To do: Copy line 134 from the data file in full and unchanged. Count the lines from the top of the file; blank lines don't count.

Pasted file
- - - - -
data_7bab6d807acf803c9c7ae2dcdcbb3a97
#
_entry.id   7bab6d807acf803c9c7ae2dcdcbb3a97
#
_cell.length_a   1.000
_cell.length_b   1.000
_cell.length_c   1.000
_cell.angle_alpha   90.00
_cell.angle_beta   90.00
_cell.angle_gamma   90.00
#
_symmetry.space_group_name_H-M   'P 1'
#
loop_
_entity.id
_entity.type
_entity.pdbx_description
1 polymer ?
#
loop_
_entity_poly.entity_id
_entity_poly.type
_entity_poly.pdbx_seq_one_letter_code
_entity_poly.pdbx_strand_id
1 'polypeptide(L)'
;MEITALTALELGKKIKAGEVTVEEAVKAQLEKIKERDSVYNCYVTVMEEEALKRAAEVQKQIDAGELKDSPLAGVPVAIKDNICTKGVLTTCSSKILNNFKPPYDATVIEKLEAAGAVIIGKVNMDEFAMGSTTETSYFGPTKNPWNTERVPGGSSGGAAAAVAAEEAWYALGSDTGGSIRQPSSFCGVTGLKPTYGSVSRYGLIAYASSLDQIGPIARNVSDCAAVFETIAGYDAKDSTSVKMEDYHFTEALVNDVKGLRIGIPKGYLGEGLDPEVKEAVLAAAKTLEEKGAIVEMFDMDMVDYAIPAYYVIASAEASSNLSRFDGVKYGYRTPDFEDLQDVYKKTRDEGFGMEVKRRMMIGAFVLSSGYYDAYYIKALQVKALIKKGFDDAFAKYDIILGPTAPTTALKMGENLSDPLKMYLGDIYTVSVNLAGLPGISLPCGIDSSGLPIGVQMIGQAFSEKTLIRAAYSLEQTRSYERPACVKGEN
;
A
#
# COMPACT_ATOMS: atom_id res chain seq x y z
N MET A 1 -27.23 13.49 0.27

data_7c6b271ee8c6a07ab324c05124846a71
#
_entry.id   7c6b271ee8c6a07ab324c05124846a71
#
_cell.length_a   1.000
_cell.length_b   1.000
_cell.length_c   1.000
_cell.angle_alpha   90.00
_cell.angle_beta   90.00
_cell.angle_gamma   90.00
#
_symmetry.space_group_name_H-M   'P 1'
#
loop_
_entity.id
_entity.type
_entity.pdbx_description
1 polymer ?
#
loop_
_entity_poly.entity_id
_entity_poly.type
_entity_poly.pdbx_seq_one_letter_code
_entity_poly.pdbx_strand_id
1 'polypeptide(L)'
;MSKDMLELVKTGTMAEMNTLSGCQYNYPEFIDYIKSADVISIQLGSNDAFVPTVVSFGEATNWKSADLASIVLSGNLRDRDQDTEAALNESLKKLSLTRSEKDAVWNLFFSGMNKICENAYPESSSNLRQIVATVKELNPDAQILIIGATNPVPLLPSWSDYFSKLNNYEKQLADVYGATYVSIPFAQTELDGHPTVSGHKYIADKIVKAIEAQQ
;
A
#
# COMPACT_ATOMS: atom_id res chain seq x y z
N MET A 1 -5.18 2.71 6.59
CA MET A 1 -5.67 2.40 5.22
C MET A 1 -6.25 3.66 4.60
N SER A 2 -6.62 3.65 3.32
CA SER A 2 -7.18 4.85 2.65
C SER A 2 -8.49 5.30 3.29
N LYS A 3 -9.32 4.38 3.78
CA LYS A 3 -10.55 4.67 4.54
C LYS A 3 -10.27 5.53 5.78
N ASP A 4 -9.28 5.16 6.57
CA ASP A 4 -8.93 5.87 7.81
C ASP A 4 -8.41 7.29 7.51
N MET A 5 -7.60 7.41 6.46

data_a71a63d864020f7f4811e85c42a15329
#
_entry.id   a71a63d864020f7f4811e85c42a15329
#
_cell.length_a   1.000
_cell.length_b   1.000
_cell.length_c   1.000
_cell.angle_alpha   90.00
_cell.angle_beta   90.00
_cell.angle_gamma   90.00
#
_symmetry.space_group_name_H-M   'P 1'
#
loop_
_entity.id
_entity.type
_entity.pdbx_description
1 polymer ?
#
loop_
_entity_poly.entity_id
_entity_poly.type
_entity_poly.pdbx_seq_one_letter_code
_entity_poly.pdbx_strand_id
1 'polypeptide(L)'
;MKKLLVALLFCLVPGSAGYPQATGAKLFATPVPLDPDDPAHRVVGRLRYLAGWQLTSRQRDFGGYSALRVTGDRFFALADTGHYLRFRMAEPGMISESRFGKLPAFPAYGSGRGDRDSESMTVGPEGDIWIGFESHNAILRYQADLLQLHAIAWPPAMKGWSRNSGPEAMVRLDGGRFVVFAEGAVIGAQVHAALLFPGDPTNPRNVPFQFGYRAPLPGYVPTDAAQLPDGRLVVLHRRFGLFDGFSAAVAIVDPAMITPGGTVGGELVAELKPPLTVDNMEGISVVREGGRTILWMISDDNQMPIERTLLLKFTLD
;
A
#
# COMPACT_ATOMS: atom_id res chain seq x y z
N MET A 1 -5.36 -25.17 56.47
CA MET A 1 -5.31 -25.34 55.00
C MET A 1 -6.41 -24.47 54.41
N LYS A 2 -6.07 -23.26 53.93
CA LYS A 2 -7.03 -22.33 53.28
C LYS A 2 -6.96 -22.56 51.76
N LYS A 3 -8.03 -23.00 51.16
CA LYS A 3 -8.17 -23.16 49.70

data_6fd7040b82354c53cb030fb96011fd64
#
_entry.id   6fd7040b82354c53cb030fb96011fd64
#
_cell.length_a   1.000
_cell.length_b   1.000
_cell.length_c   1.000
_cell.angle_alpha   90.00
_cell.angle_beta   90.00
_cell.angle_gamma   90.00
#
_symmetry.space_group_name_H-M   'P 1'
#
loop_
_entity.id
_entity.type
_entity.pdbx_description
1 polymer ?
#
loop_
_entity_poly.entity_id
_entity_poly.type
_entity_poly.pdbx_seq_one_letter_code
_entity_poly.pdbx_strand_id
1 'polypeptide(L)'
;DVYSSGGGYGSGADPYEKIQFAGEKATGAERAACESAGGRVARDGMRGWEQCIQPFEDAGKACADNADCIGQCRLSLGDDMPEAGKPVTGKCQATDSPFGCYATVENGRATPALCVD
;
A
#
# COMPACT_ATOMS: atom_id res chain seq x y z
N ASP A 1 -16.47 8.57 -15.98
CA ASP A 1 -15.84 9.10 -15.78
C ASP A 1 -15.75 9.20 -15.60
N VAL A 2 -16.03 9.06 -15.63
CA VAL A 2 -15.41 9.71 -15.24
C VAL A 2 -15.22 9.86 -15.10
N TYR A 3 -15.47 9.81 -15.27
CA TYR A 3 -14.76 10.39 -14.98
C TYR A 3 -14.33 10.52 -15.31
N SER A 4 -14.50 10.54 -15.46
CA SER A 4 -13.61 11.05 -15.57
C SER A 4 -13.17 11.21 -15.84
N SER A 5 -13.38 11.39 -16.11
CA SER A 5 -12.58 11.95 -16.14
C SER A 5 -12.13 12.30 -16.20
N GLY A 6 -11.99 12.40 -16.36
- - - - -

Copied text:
_entity_poly.type